New York City police are searching for the culprit who left hate-filled graffiti last week on the historic African Burial Ground National Monument in Manhattan. The vandal’s message, penned in black marker on a monument plaque, contained a racist slur and suggested black people should be killed.
The offensive graffiti was quickly removed, but community leaders expressed outrage that no one has been apprehended.
“Some lowlife come and on this monument right back here and write ‘kill the N’s.’ You must be out of your mind if you think we’ll remain silent. We want an arrest,” state Assemblyman Charles Barron said on Sunday, according to CBS News.
(A warning to readers: An uncensored image of the racist graffiti is posted below.)
Located steps from City Hall, the monument marks a burial ground that contains about 15,000 skeletal remains of African-Americans who lived and worked in colonial New York. Those buried at the site, many of whom were slaves, weren’t allowed to be interred in traditional church cemeteries at the time of their deaths.
According to the monument’s website, the site is the “oldest and largest known excavated burial ground in North America for both free and enslaved Africans. It protects the historic role slavery played in building New York City.”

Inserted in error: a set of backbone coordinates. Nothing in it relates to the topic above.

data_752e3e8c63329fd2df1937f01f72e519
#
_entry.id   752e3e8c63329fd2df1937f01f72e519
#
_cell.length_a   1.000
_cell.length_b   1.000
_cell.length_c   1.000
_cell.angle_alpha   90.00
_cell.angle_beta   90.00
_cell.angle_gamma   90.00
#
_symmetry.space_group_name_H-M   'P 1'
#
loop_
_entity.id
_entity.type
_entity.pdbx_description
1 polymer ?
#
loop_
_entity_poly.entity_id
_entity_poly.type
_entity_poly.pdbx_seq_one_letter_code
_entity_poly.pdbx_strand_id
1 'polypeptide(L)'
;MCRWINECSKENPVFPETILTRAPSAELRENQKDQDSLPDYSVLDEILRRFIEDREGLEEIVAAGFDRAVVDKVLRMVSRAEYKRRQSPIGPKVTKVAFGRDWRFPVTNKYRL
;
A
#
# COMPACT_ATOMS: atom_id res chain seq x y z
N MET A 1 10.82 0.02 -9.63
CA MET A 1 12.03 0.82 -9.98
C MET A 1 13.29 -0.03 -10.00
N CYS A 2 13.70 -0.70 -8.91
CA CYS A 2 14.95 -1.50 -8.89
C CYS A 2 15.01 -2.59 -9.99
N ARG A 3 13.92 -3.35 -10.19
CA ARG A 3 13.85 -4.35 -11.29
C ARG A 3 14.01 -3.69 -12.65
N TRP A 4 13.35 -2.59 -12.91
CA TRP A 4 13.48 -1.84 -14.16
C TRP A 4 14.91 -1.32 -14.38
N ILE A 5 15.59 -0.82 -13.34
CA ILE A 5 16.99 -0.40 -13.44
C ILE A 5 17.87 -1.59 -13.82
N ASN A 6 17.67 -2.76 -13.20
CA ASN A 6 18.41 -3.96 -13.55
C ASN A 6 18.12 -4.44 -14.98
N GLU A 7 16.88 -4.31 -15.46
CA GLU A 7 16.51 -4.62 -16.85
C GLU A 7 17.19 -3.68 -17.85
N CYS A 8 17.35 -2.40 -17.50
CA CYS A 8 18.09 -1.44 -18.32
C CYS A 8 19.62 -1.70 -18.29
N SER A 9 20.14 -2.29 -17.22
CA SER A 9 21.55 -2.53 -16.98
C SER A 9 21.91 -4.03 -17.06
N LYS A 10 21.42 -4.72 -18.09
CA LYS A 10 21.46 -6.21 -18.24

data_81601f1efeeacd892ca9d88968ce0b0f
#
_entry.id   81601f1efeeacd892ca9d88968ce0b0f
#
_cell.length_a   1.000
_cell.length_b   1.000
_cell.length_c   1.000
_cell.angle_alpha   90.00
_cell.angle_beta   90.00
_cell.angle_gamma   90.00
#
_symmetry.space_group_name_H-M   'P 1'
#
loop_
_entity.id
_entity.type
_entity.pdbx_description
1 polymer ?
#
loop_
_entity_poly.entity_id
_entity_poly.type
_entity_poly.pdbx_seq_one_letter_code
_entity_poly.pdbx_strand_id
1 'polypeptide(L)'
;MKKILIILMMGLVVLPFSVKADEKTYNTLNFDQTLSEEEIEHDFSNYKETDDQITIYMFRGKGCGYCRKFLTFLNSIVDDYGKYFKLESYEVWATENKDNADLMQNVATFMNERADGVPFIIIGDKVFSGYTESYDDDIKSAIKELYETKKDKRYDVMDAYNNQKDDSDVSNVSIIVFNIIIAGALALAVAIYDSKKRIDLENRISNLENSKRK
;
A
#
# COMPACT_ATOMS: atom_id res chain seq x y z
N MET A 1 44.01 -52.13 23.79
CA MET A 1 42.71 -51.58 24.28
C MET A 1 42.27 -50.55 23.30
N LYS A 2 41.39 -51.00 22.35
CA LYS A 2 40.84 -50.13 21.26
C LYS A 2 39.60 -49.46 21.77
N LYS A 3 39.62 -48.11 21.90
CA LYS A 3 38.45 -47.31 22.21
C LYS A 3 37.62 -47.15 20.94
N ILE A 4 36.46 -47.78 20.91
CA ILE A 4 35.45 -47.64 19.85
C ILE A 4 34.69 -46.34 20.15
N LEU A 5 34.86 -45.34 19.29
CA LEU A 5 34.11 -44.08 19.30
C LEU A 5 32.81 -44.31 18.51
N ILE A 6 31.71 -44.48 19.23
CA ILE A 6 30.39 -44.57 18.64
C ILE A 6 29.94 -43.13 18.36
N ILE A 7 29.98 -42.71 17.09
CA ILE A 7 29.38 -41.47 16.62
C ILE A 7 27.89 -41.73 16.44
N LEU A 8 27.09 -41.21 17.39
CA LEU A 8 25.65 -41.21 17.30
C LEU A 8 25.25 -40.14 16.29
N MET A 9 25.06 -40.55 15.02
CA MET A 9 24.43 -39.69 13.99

The vandalism at the monument occurred Thursday — the same day that Brooklyn’s Union Temple was vandalized with violent anti-Semitic messages, and the same week that several graffitied swastikas were found in Manhattan and Brooklyn. Days earlier, on Oct. 27, a gunman entered the Tree of Life synagogue in Pittsburgh and killed 11 people in the deadliest attack on the Jewish community in U.S. history.
Dermot Shea, NYPD chief of detectives, told reporters last week that the city had seen an increase in “anti-Semitic hate crimes, particularly swastikas, on buildings in parts of the city,” according to The New York Times.
On Sunday, the New York-based group Jews for Racial & Economic Justice responded to the vandalism of the African Burial Ground monument with a message of solidarity.
“Our communities will keep holding each other close. We will not turn on each other. We are in this together,” the group wrote on Twitter.